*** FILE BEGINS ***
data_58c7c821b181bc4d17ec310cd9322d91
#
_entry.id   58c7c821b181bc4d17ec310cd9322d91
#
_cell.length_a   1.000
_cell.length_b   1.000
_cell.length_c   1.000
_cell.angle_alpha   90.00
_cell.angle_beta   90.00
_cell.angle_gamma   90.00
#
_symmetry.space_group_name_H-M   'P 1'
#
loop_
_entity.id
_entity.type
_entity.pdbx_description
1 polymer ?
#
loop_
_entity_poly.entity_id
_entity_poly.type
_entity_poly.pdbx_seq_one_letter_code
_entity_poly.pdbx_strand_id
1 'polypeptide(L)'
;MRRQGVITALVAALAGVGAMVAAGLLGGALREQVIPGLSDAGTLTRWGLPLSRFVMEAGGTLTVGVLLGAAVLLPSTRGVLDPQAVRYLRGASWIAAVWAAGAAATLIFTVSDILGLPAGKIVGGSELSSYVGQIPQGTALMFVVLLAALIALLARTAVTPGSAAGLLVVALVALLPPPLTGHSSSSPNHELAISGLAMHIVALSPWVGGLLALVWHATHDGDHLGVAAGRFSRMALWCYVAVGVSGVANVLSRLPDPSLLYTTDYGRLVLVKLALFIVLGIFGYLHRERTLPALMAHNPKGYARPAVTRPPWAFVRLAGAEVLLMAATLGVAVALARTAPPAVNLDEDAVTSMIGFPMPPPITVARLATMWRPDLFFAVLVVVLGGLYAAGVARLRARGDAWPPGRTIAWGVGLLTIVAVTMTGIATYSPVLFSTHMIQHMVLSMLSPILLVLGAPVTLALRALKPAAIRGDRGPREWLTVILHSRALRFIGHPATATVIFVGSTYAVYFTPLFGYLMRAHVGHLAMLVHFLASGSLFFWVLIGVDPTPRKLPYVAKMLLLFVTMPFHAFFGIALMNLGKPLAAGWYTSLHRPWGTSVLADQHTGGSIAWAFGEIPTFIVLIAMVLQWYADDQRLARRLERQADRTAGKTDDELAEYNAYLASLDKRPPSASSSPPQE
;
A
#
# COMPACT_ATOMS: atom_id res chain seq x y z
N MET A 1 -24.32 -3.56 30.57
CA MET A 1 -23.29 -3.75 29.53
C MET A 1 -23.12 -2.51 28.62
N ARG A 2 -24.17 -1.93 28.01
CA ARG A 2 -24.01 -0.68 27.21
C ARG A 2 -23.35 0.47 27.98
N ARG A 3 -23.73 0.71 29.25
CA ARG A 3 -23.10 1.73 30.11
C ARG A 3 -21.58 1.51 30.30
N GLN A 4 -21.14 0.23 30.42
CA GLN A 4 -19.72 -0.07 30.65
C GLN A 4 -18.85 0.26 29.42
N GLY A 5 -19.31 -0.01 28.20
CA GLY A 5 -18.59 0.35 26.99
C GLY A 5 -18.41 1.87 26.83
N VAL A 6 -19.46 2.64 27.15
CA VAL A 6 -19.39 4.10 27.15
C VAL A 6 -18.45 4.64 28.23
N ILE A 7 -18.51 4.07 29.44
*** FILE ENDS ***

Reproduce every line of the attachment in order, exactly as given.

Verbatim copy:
data_58c7c821b181bc4d17ec310cd9322d91
#
_entry.id   58c7c821b181bc4d17ec310cd9322d91
#
_cell.length_a   1.000
_cell.length_b   1.000
_cell.length_c   1.000
_cell.angle_alpha   90.00
_cell.angle_beta   90.00
_cell.angle_gamma   90.00
#
_symmetry.space_group_name_H-M   'P 1'
#
loop_
_entity.id
_entity.type
_entity.pdbx_description
1 polymer ?
#
loop_
_entity_poly.entity_id
_entity_poly.type
_entity_poly.pdbx_seq_one_letter_code
_entity_poly.pdbx_strand_id
1 'polypeptide(L)'
;MRRQGVITALVAALAGVGAMVAAGLLGGALREQVIPGLSDAGTLTRWGLPLSRFVMEAGGTLTVGVLLGAAVLLPSTRGVLDPQAVRYLRGASWIAAVWAAGAAATLIFTVSDILGLPAGKIVGGSELSSYVGQIPQGTALMFVVLLAALIALLARTAVTPGSAAGLLVVALVALLPPPLTGHSSSSPNHELAISGLAMHIVALSPWVGGLLALVWHATHDGDHLGVAAGRFSRMALWCYVAVGVSGVANVLSRLPDPSLLYTTDYGRLVLVKLALFIVLGIFGYLHRERTLPALMAHNPKGYARPAVTRPPWAFVRLAGAEVLLMAATLGVAVALARTAPPAVNLDEDAVTSMIGFPMPPPITVARLATMWRPDLFFAVLVVVLGGLYAAGVARLRARGDAWPPGRTIAWGVGLLTIVAVTMTGIATYSPVLFSTHMIQHMVLSMLSPILLVLGAPVTLALRALKPAAIRGDRGPREWLTVILHSRALRFIGHPATATVIFVGSTYAVYFTPLFGYLMRAHVGHLAMLVHFLASGSLFFWVLIGVDPTPRKLPYVAKMLLLFVTMPFHAFFGIALMNLGKPLAAGWYTSLHRPWGTSVLADQHTGGSIAWAFGEIPTFIVLIAMVLQWYADDQRLARRLERQADRTAGKTDDELAEYNAYLASLDKRPPSASSSPPQE
;
A
#
# COMPACT_ATOMS: atom_id res chain seq x y z
N MET A 1 -24.32 -3.56 30.57
CA MET A 1 -23.29 -3.75 29.53
C MET A 1 -23.12 -2.51 28.62
N ARG A 2 -24.17 -1.93 28.01
CA ARG A 2 -24.01 -0.68 27.21
C ARG A 2 -23.35 0.47 27.98
N ARG A 3 -23.73 0.71 29.25
CA ARG A 3 -23.10 1.73 30.11
C ARG A 3 -21.58 1.51 30.30
N GLN A 4 -21.14 0.23 30.42
CA GLN A 4 -19.72 -0.07 30.65
C GLN A 4 -18.85 0.26 29.42
N GLY A 5 -19.31 -0.01 28.20
CA GLY A 5 -18.59 0.35 26.99
C GLY A 5 -18.41 1.87 26.83
N VAL A 6 -19.46 2.64 27.15
CA VAL A 6 -19.39 4.10 27.15
C VAL A 6 -18.45 4.64 28.23
N ILE A 7 -18.51 4.07 29.44